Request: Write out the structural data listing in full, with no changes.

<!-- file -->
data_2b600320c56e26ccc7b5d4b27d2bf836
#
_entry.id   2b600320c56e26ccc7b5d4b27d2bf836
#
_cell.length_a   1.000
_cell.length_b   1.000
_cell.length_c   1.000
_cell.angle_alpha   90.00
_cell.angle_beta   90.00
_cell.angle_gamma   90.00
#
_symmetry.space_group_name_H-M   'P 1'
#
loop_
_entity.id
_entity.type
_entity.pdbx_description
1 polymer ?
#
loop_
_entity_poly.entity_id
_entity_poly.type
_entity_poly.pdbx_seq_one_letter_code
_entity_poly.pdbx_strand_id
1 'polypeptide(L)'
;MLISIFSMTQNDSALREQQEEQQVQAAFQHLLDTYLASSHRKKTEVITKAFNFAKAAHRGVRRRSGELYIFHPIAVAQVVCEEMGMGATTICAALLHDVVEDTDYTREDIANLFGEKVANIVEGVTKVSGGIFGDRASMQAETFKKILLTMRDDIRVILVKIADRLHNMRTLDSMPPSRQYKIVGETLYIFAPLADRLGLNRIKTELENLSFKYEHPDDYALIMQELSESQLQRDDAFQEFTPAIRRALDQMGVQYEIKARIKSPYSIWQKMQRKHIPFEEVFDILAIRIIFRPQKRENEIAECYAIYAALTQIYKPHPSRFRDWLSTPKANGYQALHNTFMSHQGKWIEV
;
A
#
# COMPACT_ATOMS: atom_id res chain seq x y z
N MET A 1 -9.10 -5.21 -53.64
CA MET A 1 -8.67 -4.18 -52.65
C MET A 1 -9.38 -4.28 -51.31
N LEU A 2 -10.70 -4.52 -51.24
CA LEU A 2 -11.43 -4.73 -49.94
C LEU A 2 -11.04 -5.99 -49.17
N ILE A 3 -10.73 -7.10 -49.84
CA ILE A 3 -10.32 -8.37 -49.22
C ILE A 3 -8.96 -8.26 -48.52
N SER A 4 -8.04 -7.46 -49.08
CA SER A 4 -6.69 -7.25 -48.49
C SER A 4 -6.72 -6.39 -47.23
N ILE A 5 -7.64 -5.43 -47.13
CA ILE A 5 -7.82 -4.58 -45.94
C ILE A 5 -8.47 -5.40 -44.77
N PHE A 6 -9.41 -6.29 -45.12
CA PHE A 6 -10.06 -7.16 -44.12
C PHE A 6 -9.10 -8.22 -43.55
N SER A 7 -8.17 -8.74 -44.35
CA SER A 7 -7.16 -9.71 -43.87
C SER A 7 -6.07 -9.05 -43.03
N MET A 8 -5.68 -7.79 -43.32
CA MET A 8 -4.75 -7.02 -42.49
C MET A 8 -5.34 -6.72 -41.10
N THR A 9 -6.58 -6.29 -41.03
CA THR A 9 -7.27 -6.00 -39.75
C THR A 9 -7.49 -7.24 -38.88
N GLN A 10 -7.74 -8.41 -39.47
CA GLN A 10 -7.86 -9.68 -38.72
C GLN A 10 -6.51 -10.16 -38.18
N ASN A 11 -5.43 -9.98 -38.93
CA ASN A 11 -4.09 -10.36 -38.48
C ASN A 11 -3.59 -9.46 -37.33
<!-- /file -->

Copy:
data_2b600320c56e26ccc7b5d4b27d2bf836
#
_entry.id   2b600320c56e26ccc7b5d4b27d2bf836
#
_cell.length_a   1.000
_cell.length_b   1.000
_cell.length_c   1.000
_cell.angle_alpha   90.00
_cell.angle_beta   90.00
_cell.angle_gamma   90.00
#
_symmetry.space_group_name_H-M   'P 1'
#
loop_
_entity.id
_entity.type
_entity.pdbx_description
1 polymer ?
#
loop_
_entity_poly.entity_id
_entity_poly.type
_entity_poly.pdbx_seq_one_letter_code
_entity_poly.pdbx_strand_id
1 'polypeptide(L)'
;MLISIFSMTQNDSALREQQEEQQVQAAFQHLLDTYLASSHRKKTEVITKAFNFAKAAHRGVRRRSGELYIFHPIAVAQVVCEEMGMGATTICAALLHDVVEDTDYTREDIANLFGEKVANIVEGVTKVSGGIFGDRASMQAETFKKILLTMRDDIRVILVKIADRLHNMRTLDSMPPSRQYKIVGETLYIFAPLADRLGLNRIKTELENLSFKYEHPDDYALIMQELSESQLQRDDAFQEFTPAIRRALDQMGVQYEIKARIKSPYSIWQKMQRKHIPFEEVFDILAIRIIFRPQKRENEIAECYAIYAALTQIYKPHPSRFRDWLSTPKANGYQALHNTFMSHQGKWIEV
;
A
#
# COMPACT_ATOMS: atom_id res chain seq x y z
N MET A 1 -9.10 -5.21 -53.64
CA MET A 1 -8.67 -4.18 -52.65
C MET A 1 -9.38 -4.28 -51.31
N LEU A 2 -10.70 -4.52 -51.24
CA LEU A 2 -11.43 -4.73 -49.94
C LEU A 2 -11.04 -5.99 -49.17
N ILE A 3 -10.73 -7.10 -49.84
CA ILE A 3 -10.32 -8.37 -49.22
C ILE A 3 -8.96 -8.26 -48.52
N SER A 4 -8.04 -7.46 -49.08
CA SER A 4 -6.69 -7.25 -48.49
C SER A 4 -6.72 -6.39 -47.23
N ILE A 5 -7.64 -5.43 -47.13
CA ILE A 5 -7.82 -4.58 -45.94
C ILE A 5 -8.47 -5.40 -44.77
N PHE A 6 -9.41 -6.29 -45.12
CA PHE A 6 -10.06 -7.16 -44.12
C PHE A 6 -9.10 -8.22 -43.55
N SER A 7 -8.17 -8.74 -44.35
CA SER A 7 -7.16 -9.71 -43.87
C SER A 7 -6.07 -9.05 -43.03
N MET A 8 -5.68 -7.79 -43.32
CA MET A 8 -4.75 -7.02 -42.49
C MET A 8 -5.34 -6.72 -41.10
N THR A 9 -6.58 -6.29 -41.03
CA THR A 9 -7.27 -6.00 -39.75
C THR A 9 -7.49 -7.24 -38.88
N GLN A 10 -7.74 -8.41 -39.47
CA GLN A 10 -7.86 -9.68 -38.72
C GLN A 10 -6.51 -10.16 -38.18
N ASN A 11 -5.43 -9.98 -38.93
CA ASN A 11 -4.09 -10.36 -38.48
C ASN A 11 -3.59 -9.46 -37.33